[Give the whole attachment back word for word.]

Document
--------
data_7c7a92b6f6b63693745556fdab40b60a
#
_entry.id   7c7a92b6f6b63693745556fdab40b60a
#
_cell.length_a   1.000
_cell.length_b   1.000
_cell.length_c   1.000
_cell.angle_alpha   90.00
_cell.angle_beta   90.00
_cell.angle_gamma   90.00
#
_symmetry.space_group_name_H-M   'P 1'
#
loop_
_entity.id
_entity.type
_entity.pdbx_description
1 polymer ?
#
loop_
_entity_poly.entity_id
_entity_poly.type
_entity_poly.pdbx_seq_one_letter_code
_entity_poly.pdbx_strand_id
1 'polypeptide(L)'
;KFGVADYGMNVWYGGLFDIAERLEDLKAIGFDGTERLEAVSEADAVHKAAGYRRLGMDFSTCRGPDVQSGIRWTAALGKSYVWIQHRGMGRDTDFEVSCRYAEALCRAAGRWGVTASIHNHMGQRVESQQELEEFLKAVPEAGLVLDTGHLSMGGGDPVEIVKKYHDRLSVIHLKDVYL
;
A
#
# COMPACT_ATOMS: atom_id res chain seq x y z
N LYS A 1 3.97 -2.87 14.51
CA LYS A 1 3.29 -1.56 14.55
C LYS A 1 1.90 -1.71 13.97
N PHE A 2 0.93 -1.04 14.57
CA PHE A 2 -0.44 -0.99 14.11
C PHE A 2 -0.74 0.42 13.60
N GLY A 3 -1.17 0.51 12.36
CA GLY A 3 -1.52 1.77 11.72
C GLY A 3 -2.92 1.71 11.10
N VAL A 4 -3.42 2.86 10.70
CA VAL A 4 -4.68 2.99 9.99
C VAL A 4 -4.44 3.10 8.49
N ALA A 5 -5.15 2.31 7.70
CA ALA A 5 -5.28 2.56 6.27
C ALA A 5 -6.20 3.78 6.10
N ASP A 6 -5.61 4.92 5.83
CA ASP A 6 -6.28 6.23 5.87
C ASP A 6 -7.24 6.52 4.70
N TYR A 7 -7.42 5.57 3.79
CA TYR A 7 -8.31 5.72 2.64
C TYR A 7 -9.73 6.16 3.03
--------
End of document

data_7c7a92b6f6b63693745556fdab40b60a
#
_entry.id   7c7a92b6f6b63693745556fdab40b60a
#
_cell.length_a   1.000
_cell.length_b   1.000
_cell.length_c   1.000
_cell.angle_alpha   90.00
_cell.angle_beta   90.00
_cell.angle_gamma   90.00
#
_symmetry.space_group_name_H-M   'P 1'
#
loop_
_entity.id
_entity.type
_entity.pdbx_description
1 polymer ?
#
loop_
_entity_poly.entity_id
_entity_poly.type
_entity_poly.pdbx_seq_one_letter_code
_entity_poly.pdbx_strand_id
1 'polypeptide(L)'
;KFGVADYGMNVWYGGLFDIAERLEDLKAIGFDGTERLEAVSEADAVHKAAGYRRLGMDFSTCRGPDVQSGIRWTAALGKSYVWIQHRGMGRDTDFEVSCRYAEALCRAAGRWGVTASIHNHMGQRVESQQELEEFLKAVPEAGLVLDTGHLSMGGGDPVEIVKKYHDRLSVIHLKDVYL
;
A
#
# COMPACT_ATOMS: atom_id res chain seq x y z
N LYS A 1 3.97 -2.87 14.51
CA LYS A 1 3.29 -1.56 14.55
C LYS A 1 1.90 -1.71 13.97
N PHE A 2 0.93 -1.04 14.57
CA PHE A 2 -0.44 -0.99 14.11
C PHE A 2 -0.74 0.42 13.60
N GLY A 3 -1.17 0.51 12.36
CA GLY A 3 -1.52 1.77 11.72
C GLY A 3 -2.92 1.71 11.10
N VAL A 4 -3.42 2.86 10.70
CA VAL A 4 -4.68 2.99 9.99
C VAL A 4 -4.44 3.10 8.49
N ALA A 5 -5.15 2.31 7.70
CA ALA A 5 -5.28 2.56 6.27
C ALA A 5 -6.20 3.78 6.10
N ASP A 6 -5.61 4.92 5.83
CA ASP A 6 -6.28 6.23 5.87
C ASP A 6 -7.24 6.52 4.70
N TYR A 7 -7.42 5.57 3.79
CA TYR A 7 -8.31 5.72 2.64
C TYR A 7 -9.73 6.16 3.03